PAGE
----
It is worth noting that we are debating the motion at the same time as the Human Rights Commission has announced an inquiry into emergency care. It is very serious when a human rights commission feels that it must investigate the people seeking emergency care in our hospitals. We need to stop and think about what that means. It means that patients, many of whom are in desperate need of medical intervention, are being so mistreated in A&E that what happens to them there may be a breach of their human rights. Such a scenario would be totally unacceptable in any state institution, but in hospitals, which should be dedicated centres of care, it is an utter disgrace. However, it is nothing new. As some Members said, the College of Emergency Medicine, trade unions, the College of Nursing, the College of GPs, front line staff, patients, families, politicians and the local media have been flagging the issue for over two years. I suggest that what we see in our emergency departments is only the front window of a system that is failing.
Let us look at the facts across the system, which the Minister will point out, and let us look at the public opinion of Transforming Your Care. The system has simply staggered from one crisis to another. We have seen a crisis with children in care and child sexual exploitation; a ban on blood donations from the gay community; court cases on adoption and on banning trade unions from appointments; a crisis in residential care; 15-minute care packages; crises in our emergency departments; concern about children's heart services; concerns about a magnetic resonance imaging (MRI) scanner; and serious adverse incidents resulting in deaths in the Royal hospital. We now have the mess that is the payroll system for our front line staff.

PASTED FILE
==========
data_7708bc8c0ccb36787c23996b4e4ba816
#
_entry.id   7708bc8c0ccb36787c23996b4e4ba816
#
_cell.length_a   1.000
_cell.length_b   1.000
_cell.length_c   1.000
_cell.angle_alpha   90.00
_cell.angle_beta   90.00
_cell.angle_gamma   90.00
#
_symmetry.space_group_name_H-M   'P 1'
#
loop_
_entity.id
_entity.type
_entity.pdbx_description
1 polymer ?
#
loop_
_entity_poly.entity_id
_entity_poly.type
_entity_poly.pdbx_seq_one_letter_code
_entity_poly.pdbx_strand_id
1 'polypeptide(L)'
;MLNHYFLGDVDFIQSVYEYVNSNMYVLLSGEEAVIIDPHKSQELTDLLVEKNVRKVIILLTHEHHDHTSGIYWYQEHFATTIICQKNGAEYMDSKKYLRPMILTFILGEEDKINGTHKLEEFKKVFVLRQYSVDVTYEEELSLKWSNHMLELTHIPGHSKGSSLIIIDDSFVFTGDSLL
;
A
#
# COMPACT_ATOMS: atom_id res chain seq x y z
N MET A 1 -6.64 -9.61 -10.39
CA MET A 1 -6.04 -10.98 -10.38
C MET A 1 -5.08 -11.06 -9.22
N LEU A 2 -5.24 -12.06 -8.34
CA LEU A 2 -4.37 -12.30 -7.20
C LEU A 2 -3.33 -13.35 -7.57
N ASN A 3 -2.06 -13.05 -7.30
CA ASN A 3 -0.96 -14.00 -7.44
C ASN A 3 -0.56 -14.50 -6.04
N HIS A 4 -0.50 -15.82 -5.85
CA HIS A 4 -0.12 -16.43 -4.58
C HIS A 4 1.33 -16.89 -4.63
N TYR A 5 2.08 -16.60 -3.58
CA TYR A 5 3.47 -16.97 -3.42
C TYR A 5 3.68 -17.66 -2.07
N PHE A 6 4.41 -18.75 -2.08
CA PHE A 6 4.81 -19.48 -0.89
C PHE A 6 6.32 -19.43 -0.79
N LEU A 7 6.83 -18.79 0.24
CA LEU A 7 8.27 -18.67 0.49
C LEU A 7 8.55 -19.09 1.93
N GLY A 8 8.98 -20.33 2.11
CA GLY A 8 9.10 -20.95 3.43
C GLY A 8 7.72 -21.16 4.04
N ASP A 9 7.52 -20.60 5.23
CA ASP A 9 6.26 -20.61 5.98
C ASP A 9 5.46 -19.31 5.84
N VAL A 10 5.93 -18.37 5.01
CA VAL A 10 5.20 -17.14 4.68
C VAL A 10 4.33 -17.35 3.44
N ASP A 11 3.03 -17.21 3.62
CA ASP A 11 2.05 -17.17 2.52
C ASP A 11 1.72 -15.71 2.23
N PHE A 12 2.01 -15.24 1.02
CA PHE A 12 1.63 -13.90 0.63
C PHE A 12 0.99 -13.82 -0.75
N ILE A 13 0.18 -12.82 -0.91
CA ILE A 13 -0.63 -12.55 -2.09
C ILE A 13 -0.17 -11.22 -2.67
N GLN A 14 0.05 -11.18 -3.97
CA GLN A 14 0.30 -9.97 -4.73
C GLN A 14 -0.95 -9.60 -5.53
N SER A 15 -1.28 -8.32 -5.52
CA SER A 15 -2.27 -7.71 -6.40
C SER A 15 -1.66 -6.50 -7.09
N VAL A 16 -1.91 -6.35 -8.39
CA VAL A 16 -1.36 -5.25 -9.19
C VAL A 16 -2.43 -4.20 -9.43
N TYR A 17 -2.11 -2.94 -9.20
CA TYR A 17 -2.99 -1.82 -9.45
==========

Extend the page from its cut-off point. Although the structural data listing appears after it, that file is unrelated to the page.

Whilst the shift left of the £83 million for Transforming Your Care is laudable — let us be very clear about that — it is clearly lacking any measurable outcome framework. There needs to be a particular focus on health inequalities. In short, what will be the impact of this shift left on, for example, residential care, domiciliary care, our emergency departments, access to GPs, access to connected health and health services staff? It is unacceptable that that work was not developed alongside the proposals to move towards Transforming Your Care so that wider communities could have confidence in this system. In its absence, as I stated, we have simply staggered from one crisis to the next.
I want to make particular reference to the Put Patients First campaign. The recent Patient and Client Council report on access to GPs found that 26·5% of people were dissatisfied with the access that they had. The Royal College of General Practitioners has clearly warned that that situation is not going to get better and that it will, in fact, get worse. On average, and I say this in the context of the wider TYC situation, GPs in the North of Ireland carries out around 12·4 million consultations a year. According to the Health and Social Care Board, there has been a 7% rise in that activity over the past 12 months.
I thank Mr McKinney for tabling the motion, and I indicate the Ulster Unionist Party's support for it. As regards the amendment, I think that it is right that we should pay tribute to our hard-working staff in the health service. However, regrettably, not enough is being done.
Whilst there is some progress with 12-hour waiting times, I do not know why there should be any such waiting times. They rarely exist anywhere else in the UK, and we should not find them acceptable here. There are other measures on which we are significantly behind what the public would expect.
I am just starting, if I may.
The vision of Transforming Your Care was wonderful. There was to be more preventative care; earlier intervention; patients would get the right care at the right time; treatment would happen sooner; and conditions would be less costly to treat, because they would be addressed earlier, but that is not what patients are seeing.
We have seen a series of crises — I will use the word "crises" — in our emergency care, where emergency procedures have had to be enacted to bring in additional staff to deal with the excessive waiting times. As we know, when there are excessive waiting times in our A&Es, there are huge risks. There are huge pressures on staff, and there is a danger that a change in a patient's condition might not be spotted. So it is essential that we have appropriate waiting times.
Look at the type 1 waiting times provided by emergency care departments. I notice that, in recent months — January, February and March of this year — in Altnagelvin, Antrim, the Royal, the Mater, and the Ulster hospitals, the proportion of patients treated within four hours did not move out of the 60% bracket, yet the target is 95%. In fact, all of our hospitals are a long way from that target. As I said earlier, excessive delays mean risks to patients.